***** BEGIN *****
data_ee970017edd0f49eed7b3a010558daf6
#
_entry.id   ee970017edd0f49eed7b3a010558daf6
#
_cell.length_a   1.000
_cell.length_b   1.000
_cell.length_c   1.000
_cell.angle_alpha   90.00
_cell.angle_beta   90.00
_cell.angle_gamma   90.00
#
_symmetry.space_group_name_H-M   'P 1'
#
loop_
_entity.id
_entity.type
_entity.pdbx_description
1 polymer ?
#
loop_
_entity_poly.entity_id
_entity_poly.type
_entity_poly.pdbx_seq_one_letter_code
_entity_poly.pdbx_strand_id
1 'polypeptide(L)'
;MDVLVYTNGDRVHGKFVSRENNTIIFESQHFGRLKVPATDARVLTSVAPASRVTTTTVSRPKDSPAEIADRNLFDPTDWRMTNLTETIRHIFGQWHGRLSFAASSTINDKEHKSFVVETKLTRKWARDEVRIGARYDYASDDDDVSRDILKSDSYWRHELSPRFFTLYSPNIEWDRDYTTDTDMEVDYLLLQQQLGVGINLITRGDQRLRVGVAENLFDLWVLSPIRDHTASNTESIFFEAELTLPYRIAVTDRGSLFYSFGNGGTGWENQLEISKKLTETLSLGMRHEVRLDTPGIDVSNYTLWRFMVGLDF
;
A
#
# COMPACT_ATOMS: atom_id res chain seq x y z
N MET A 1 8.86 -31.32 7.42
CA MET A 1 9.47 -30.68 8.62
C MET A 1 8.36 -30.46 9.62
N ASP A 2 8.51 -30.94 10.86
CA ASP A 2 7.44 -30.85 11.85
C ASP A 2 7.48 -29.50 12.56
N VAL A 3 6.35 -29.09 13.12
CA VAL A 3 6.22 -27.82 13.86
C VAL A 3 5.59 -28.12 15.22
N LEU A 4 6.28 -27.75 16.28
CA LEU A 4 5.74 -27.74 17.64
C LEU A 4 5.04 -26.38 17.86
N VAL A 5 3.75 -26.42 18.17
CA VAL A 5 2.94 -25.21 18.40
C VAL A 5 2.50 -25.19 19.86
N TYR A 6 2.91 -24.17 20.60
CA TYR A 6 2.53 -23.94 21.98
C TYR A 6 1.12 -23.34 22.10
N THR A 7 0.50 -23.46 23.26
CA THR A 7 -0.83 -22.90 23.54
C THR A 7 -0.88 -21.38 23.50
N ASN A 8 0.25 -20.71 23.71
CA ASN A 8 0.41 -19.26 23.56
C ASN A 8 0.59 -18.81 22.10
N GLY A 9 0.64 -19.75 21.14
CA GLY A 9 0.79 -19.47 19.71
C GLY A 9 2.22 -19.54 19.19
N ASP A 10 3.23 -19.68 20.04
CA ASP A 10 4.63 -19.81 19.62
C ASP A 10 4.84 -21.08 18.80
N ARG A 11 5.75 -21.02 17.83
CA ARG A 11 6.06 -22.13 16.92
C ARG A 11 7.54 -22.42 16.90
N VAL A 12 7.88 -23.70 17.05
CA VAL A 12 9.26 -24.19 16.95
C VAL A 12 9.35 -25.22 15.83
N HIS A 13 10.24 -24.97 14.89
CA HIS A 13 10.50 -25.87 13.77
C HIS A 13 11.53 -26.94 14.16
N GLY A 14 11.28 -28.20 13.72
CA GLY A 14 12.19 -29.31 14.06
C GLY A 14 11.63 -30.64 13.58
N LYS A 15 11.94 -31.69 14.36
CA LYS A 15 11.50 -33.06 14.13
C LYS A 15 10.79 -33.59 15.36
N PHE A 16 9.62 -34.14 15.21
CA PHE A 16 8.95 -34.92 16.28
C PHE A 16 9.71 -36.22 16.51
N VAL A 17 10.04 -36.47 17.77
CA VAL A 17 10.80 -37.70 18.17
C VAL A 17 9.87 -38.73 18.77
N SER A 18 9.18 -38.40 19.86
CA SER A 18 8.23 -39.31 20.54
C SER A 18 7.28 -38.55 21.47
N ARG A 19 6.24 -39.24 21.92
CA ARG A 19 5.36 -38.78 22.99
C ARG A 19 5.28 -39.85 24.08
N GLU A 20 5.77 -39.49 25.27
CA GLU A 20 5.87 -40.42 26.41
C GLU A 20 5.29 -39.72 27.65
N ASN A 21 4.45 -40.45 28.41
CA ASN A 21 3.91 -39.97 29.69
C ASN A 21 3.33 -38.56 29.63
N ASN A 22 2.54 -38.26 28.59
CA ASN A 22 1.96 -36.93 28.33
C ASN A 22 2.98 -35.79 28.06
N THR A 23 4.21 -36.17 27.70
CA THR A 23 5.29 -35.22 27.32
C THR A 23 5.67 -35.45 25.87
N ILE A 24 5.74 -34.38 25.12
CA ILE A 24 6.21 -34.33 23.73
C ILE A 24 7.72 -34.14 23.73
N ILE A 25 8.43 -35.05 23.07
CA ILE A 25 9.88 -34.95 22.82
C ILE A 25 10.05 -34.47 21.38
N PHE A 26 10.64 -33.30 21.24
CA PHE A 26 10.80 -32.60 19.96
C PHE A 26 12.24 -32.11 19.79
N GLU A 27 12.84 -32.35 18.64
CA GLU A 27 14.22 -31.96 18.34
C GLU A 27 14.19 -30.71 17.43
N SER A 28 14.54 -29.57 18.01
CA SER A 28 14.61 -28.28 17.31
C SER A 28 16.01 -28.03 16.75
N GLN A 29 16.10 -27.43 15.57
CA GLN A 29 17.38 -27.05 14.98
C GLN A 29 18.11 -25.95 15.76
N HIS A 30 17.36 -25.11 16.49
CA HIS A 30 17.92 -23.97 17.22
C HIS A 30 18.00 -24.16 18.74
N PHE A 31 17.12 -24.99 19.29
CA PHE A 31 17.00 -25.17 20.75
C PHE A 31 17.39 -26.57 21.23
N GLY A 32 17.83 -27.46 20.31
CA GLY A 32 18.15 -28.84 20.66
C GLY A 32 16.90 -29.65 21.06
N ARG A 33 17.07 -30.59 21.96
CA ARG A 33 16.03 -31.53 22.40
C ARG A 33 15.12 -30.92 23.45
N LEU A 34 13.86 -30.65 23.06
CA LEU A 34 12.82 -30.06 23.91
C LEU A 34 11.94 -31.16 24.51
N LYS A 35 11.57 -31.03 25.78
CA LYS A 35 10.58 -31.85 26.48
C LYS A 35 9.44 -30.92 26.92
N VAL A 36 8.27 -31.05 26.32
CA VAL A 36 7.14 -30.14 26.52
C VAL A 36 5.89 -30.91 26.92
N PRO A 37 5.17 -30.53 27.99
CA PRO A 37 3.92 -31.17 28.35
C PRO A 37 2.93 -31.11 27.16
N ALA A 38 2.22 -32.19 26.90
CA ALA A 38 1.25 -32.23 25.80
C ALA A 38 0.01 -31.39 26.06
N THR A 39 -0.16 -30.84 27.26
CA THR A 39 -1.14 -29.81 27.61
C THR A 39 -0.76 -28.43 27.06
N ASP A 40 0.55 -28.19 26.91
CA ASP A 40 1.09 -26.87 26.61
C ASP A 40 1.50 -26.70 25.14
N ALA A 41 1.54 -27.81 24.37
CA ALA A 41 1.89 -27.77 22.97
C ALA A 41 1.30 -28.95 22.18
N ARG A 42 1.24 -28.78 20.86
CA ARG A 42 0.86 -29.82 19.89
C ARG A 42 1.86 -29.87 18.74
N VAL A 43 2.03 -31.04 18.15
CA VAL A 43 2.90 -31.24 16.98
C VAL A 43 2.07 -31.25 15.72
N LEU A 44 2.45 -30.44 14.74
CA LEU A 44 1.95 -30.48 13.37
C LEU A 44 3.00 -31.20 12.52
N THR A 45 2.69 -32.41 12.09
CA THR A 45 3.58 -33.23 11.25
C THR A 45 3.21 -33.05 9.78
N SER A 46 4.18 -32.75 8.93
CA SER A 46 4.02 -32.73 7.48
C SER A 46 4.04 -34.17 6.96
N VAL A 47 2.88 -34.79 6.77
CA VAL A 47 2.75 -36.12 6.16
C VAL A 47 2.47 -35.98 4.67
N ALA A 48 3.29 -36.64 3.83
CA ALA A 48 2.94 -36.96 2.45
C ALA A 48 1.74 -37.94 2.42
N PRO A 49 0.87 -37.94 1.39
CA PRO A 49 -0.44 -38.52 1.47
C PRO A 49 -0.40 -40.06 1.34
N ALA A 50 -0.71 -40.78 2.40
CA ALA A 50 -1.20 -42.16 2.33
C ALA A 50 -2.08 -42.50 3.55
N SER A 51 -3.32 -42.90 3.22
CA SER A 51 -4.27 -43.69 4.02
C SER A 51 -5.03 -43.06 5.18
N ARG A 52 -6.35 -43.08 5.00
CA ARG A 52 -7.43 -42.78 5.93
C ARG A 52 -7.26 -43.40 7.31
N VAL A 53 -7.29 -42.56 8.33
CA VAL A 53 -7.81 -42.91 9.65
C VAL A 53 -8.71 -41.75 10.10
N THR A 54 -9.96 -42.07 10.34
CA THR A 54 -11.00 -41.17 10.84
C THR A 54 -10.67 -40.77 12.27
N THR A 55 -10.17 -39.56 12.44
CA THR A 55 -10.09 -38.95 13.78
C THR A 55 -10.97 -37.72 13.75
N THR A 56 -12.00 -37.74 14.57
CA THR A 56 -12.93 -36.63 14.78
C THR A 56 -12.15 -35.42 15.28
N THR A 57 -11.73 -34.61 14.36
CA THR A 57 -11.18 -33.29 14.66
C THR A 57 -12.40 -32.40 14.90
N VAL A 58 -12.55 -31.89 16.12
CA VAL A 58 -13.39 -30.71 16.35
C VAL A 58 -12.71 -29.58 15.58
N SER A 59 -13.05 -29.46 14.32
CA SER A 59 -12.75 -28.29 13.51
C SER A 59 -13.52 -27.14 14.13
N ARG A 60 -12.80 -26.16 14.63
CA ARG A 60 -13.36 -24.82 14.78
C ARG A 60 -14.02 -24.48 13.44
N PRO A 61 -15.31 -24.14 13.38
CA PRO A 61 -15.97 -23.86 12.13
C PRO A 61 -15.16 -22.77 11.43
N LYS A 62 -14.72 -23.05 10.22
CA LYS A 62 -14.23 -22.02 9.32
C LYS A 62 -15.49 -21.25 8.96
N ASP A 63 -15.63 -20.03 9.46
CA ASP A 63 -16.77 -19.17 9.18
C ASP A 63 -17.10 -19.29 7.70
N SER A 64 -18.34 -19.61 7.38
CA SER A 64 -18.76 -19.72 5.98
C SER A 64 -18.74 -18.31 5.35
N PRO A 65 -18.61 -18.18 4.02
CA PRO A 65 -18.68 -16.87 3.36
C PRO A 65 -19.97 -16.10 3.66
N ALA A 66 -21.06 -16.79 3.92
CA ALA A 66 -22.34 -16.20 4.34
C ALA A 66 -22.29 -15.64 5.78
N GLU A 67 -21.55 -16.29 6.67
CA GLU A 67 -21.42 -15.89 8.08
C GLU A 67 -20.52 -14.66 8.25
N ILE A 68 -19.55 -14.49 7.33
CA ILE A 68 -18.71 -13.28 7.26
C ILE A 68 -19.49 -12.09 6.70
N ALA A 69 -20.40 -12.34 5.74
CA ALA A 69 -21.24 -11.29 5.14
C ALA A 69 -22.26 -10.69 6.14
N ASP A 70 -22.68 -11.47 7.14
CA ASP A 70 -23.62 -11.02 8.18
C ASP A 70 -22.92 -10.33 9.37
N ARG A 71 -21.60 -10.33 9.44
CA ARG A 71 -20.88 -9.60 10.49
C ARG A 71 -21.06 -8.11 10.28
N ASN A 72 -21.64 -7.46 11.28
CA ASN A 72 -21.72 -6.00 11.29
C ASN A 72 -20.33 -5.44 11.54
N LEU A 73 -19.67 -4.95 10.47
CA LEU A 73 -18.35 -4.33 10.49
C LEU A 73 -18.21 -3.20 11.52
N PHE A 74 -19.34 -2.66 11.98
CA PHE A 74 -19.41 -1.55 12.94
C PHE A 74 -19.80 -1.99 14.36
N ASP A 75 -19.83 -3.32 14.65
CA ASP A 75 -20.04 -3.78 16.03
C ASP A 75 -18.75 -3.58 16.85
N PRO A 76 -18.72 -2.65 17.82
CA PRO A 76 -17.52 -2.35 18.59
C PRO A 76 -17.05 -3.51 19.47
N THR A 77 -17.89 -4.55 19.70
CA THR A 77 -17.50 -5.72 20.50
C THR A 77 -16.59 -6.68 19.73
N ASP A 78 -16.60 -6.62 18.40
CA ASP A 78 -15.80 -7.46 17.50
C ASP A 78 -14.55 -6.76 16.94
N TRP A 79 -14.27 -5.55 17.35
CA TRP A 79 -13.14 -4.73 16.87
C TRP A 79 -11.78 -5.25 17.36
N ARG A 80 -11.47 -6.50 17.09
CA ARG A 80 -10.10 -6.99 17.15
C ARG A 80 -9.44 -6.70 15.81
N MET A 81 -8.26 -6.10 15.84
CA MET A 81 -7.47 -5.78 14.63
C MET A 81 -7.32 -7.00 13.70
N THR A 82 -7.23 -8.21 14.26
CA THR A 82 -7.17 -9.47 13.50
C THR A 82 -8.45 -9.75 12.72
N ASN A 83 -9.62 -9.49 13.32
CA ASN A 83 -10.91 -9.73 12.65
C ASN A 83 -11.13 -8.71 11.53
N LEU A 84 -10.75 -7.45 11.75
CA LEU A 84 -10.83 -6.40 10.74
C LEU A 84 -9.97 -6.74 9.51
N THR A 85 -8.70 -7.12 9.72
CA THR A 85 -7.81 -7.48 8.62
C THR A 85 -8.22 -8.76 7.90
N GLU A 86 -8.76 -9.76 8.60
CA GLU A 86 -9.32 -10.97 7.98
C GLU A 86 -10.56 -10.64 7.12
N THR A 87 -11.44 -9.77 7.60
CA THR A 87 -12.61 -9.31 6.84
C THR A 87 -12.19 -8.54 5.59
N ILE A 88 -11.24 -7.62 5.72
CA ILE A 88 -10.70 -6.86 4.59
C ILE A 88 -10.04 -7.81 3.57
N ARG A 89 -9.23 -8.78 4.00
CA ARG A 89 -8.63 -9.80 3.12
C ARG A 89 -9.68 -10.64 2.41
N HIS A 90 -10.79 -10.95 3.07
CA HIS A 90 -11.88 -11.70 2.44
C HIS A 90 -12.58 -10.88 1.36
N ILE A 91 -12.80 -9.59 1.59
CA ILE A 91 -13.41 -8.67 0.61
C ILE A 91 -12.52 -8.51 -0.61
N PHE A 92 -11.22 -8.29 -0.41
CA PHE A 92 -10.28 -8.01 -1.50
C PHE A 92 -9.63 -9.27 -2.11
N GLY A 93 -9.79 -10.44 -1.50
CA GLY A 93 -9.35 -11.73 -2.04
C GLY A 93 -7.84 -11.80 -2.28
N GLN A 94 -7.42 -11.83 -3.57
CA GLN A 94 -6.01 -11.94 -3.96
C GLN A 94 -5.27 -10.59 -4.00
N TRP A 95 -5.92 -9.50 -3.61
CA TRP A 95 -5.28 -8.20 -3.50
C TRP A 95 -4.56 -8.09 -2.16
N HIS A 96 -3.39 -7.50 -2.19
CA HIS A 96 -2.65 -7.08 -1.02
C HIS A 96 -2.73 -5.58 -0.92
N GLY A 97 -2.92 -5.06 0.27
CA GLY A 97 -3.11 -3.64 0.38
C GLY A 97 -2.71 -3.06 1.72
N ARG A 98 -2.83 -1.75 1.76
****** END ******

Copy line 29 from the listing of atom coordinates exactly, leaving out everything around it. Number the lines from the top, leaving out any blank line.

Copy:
#